Bogs and Acidic Peatlands of Southern New England by Marsha C. Salett
Pinus rigida Miller
PINACEAE (Pine Family)
EtymologyPinus is the ancient Latin word for pine; rigida means stiff-leaved, from the Latin for rigid.
DescriptionA medium-sized evergreen conifer, Pitch Pine thrives along the coastal plain of the Northeas. It is particularly dominant on Cape Cod and in the pine barrens of New Jersey, where it frequently grows in a twisted and irregular habit rather than straight and tall. Pitch Pine is the most fire-resistant of the conifers of the Northeast, surviving fires that kill other trees around it, Older trees may bear black scorch marks on their thick gray-brown bark. Well-adapted to fire, Pitch Pine can resprout needles from the crown or rejuvenate from either the the terminal shoot or the stump; its closed cones will often pop open after a fire, increasing seed germination. Pitch pine gets its name from the resin it produces.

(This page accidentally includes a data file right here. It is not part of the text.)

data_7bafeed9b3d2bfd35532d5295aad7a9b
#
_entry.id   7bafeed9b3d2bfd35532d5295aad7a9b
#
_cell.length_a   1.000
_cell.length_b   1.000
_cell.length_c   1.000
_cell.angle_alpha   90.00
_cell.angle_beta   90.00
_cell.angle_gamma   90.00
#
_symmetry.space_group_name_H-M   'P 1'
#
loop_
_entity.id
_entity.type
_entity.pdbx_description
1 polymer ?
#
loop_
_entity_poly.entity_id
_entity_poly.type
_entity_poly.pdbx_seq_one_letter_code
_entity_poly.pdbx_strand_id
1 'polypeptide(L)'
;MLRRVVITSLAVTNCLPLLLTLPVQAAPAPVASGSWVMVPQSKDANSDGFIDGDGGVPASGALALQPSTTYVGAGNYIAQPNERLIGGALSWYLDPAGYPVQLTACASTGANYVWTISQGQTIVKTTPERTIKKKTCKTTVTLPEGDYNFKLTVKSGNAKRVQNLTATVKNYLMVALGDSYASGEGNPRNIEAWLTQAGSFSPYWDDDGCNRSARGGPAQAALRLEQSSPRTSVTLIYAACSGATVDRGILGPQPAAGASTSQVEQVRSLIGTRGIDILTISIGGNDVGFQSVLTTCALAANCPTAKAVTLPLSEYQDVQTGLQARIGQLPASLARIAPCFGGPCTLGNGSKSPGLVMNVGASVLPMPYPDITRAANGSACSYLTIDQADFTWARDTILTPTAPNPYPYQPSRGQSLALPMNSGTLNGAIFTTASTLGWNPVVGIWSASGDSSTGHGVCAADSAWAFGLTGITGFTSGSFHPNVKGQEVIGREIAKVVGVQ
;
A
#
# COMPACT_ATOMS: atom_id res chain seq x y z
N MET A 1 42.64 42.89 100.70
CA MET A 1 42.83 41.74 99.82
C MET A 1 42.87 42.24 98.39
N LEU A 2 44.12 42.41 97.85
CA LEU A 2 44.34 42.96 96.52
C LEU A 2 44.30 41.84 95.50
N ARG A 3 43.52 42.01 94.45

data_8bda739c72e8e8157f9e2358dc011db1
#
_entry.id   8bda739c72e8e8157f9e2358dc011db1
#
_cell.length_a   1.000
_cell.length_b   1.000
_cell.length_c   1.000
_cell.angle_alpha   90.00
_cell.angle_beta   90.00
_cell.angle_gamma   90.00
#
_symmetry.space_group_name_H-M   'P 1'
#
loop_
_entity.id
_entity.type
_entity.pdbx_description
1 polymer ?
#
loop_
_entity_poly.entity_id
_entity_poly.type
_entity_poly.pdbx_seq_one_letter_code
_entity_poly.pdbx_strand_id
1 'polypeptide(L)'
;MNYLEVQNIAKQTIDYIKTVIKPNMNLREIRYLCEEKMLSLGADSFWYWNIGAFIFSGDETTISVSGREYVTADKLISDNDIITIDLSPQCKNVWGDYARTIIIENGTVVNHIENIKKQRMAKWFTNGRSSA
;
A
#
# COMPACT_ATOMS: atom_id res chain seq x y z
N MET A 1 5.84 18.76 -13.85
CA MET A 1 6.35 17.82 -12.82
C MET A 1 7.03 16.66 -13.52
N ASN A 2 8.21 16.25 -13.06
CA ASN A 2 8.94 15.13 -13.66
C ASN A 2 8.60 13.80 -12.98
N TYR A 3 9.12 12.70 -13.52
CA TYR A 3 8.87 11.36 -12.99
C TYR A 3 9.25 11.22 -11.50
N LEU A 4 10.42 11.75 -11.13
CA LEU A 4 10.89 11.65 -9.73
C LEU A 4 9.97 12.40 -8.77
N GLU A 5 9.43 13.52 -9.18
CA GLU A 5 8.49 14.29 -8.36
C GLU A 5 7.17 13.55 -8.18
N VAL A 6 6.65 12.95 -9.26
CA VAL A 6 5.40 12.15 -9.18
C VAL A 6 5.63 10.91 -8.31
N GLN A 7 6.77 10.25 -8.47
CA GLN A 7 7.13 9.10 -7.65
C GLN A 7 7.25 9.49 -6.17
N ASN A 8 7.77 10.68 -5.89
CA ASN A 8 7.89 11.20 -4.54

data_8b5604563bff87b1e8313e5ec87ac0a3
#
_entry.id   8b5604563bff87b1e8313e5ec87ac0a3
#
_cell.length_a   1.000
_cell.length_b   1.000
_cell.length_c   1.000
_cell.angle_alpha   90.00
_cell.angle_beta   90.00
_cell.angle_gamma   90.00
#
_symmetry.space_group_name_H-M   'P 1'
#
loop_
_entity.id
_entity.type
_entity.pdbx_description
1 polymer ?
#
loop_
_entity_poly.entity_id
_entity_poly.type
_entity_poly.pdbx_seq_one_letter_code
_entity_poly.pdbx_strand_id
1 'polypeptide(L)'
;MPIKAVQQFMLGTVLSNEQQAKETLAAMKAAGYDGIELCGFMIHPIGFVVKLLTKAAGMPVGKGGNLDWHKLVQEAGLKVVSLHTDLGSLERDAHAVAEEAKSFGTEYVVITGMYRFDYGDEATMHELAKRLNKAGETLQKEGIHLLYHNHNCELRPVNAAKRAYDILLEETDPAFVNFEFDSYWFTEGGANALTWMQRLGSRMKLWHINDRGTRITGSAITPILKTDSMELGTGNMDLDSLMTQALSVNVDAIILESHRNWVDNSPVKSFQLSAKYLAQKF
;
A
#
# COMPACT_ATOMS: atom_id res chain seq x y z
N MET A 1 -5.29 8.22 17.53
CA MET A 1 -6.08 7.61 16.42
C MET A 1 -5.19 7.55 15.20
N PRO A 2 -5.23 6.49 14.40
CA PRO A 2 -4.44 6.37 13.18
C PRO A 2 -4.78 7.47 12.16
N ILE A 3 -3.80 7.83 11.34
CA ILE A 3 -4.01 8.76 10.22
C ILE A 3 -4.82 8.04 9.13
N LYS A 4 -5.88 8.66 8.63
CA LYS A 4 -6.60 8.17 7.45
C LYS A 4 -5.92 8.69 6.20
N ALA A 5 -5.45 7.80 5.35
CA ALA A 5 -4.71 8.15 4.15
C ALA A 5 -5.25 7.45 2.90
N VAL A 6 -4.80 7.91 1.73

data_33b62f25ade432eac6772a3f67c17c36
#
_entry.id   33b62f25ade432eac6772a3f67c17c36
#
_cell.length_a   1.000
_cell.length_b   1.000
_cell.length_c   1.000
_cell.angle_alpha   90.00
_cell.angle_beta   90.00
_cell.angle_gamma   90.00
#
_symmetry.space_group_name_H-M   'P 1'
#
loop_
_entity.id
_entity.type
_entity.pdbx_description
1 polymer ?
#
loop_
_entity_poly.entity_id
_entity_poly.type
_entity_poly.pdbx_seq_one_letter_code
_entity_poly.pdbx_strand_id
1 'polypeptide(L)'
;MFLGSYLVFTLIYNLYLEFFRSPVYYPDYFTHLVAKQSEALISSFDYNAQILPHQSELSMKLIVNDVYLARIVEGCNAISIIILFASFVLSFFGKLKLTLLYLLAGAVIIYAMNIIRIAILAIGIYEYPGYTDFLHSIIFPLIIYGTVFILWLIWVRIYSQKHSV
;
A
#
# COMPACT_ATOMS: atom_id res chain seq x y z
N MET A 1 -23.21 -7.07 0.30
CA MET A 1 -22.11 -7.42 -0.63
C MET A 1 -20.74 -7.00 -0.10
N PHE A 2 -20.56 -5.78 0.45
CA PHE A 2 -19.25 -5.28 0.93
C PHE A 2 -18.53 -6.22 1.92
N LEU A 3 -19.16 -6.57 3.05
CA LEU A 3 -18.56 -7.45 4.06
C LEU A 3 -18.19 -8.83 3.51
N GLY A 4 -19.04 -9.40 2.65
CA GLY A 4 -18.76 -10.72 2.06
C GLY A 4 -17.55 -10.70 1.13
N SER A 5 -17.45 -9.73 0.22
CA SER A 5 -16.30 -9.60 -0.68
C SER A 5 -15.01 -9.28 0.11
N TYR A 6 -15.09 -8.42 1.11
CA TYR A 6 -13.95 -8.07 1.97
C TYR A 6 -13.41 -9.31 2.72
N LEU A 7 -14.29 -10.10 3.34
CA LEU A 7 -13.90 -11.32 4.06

Wetland indicator statusFACU
Plant Height40-60 feet
LeavesEvergreen, long (3-5"), stout needles in bundles of three; wavy, stiff, dark green; also grow in clusters from tree trunk; needles fall off after 2-3 seasons.
FruitCone stout (1 1/2 - 3"), egg-shaped, brown and woody; cone scales are tipped with a sharp prickle.
Fruiting PeriodApril-May; may open when mature; persist for 2-3 years.
HabitatUsually in dry, rocky, or sandy soils; sometimes in acidic peatlands along the coast.
RangeSouthern Maine to southern Ontario; south to northern Georgia; coastal plain.
Atlantic White Cedar (Chamaecyparis thyoides)
Gray Birch (Betula populifolia)
Red Maple (Acer rubrum)
Swamp Azalea (Rhododendron viscosum)
Bayberry (Myrica pensylvanica)
Highbush Blueberry (Vaccinium corymbosum)
Purple Chokeberry (Photinia x floribunda)
Red Chokeberry (Photinia arbutifolia)
Inkberry (Ilex glabra)
Sheep Laurel (Kalmia angustifolia)
Sweet Gale (Myrica gale)
Sweet Pepperbush (Clethra alnifolia)
Winterberry (Ilex verticillata)
Similar Species
White Pine (Pinus strobus) has five needles per bundle, Red Pine (Pinus resinosa) has two [rarely three], while Pitch Pine has three needles per bundle. Also, White Pine has long, thin, cylindrical cones. Pitch Pine is the only pine of the coastal plain that grows as far north as New England.
(c) 1998-2006 Marsha C. Salett